Amidst the turmoil of remote learnings and the pressure cooker environment of VCE, Nathan Rokebrand achieved perfection.
He was one of just six students to receive a Premier's Study Award for Health and Human Development.
The Holy Trinity College Year 12 student scored a perfect 50 for the VCE subject, which he studied in 2020.
He studied two Year 12 courses last year, Health and Human Development and Math Methods and is taking four this year - English, Chemistry, Physics and Specialist Mathematics.
He said he was asked about the award by a teacher, which he had forgotten about, which is understandable given the hectic schedule of a Year 12 student in 2021.
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"I was a bit excited," he said.
Mr Rokebrand is all about giving his utmost for his work and taking opportunities as they come.
"Anything that's worth doing, it worth overdoing," he said.
The 17-year-old is also a College Captain and House Captain and hoped to pursue mechanical engineering in Adelaide after completing his VCE studies.
He had been working on the schools Pedal Prix program since it started when he was in Grade five and loves the idea of fixing things.
"I got involved in that and since then I've progressively got more and more involved particularly with vehicle maintenance and preparation," he said,
"I quite enjoy the problem solving element."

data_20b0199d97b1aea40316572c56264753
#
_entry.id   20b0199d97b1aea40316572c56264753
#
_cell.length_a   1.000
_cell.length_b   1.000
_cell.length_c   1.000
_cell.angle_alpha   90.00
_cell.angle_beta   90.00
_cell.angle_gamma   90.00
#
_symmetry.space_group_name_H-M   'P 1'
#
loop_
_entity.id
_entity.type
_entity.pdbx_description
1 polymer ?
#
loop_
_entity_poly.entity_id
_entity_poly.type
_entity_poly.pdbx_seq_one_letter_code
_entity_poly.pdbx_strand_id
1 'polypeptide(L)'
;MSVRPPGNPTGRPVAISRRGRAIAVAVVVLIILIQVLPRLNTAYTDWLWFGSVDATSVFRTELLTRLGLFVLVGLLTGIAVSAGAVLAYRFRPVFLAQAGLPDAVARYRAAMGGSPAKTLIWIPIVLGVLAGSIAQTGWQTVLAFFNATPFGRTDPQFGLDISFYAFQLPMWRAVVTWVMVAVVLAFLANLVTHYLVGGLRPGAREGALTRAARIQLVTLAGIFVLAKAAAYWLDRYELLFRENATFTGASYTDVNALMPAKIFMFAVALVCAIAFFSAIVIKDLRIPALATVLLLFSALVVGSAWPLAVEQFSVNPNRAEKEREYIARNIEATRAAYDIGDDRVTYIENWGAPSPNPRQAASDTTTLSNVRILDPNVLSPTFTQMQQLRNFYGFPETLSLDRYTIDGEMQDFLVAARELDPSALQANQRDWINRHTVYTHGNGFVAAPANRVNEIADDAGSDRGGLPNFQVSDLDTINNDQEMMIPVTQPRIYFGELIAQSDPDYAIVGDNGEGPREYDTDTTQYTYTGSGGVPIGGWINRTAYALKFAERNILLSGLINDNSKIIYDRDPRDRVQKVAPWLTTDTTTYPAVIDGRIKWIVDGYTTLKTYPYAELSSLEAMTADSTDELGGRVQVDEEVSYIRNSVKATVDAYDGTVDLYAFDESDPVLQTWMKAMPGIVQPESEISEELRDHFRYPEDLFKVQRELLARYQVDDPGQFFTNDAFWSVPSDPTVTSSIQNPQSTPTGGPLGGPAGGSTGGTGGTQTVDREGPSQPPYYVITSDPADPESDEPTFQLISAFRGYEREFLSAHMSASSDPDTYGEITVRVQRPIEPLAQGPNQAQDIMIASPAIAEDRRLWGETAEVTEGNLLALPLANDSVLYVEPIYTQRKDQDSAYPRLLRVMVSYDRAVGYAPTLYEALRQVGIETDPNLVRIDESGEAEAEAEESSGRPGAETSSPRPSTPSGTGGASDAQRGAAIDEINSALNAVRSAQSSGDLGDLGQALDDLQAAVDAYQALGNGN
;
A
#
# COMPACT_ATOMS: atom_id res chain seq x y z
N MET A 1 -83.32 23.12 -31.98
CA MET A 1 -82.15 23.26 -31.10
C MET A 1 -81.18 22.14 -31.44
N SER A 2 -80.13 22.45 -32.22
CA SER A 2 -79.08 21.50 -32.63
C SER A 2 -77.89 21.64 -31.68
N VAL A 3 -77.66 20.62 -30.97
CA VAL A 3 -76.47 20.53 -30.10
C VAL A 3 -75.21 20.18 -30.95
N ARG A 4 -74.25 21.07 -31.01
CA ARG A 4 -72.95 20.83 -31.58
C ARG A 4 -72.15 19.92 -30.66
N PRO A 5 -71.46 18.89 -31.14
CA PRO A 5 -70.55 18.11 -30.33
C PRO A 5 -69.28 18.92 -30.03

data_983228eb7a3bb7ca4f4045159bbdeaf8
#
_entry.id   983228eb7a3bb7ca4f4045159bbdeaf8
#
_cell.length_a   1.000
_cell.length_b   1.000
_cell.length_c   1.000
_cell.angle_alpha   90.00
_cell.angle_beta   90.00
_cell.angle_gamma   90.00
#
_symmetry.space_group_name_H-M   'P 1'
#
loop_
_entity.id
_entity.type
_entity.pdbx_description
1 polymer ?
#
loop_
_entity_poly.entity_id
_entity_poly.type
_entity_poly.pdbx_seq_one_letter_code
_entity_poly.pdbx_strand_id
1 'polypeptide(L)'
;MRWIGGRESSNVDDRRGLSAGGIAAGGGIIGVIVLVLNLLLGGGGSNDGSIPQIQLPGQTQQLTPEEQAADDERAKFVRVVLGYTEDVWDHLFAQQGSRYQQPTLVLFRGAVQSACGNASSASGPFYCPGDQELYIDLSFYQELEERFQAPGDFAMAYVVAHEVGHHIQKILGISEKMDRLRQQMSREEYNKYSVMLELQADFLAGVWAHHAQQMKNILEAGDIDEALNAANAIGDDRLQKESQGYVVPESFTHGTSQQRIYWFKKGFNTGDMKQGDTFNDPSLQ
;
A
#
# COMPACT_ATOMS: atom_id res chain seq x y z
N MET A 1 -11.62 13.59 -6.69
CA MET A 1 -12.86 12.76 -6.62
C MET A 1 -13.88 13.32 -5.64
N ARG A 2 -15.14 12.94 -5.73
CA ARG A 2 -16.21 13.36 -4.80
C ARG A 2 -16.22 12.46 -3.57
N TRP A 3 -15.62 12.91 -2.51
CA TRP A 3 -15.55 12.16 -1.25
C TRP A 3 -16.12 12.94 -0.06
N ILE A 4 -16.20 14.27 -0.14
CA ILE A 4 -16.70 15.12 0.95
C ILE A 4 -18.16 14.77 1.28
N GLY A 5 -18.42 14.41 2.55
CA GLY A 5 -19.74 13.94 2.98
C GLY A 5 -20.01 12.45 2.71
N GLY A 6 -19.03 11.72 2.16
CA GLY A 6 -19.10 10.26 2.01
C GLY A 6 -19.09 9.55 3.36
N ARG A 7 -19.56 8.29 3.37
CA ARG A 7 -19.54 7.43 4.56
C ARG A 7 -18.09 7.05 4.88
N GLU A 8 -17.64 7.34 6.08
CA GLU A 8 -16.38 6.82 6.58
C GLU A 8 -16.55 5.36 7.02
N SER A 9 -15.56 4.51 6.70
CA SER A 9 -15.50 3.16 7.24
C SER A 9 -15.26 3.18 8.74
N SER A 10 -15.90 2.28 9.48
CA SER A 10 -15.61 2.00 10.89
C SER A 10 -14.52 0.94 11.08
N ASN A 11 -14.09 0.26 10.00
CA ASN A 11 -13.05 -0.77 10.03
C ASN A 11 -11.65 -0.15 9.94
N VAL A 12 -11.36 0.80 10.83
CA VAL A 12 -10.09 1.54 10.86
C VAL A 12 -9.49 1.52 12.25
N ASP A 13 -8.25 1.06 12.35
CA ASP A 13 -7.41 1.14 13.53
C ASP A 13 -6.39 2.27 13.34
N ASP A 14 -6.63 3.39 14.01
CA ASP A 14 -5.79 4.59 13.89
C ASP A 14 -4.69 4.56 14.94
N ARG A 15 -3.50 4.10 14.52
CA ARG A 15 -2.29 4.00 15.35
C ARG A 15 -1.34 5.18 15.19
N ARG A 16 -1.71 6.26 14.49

Mr Rokebrand said he wanted to accelerate in another subject in 2020 and decided to give Health and Human Development a go.
"It seemed interesting and I think that's key in anything subject you do," he said.
"A lot of people will look at the scaling of a subject as a guide on whether to take it but it's way more important to do something you enjoy."
Even with this high achievement and being a leader of the school, Mr Rokebrand said he and his fellow students studying Health and Human Development were driven to success thanks to their teacher, Mr McLaughlin.
"He has been a massive support," Mr Rokebrand said.
"We spent so much time running through practice questions and marking rubrics.
"We spent time looking at the question and breaking it down."
He said Mr McLaughlin reciprocated the effort students put in.
"That's what makes good results great," Mr Rokebrand said.
Mr Rokebrand said he also had support and mentorship from family and friends.
"I've had quite a lot of support both this year and last year from family and friends," he said.
"Helping me where I want to go and setting me up for success."
As College Captain, Mr Rokebrand said his fellow Year 12 students are doing well despite lockdowns and restrictions.
"One of the silver lining from last year is that we learnt how to make lockdown work for us," he said.
"You get that flexibility studying from home.
"We've been able to take advantage of that and still kept up."
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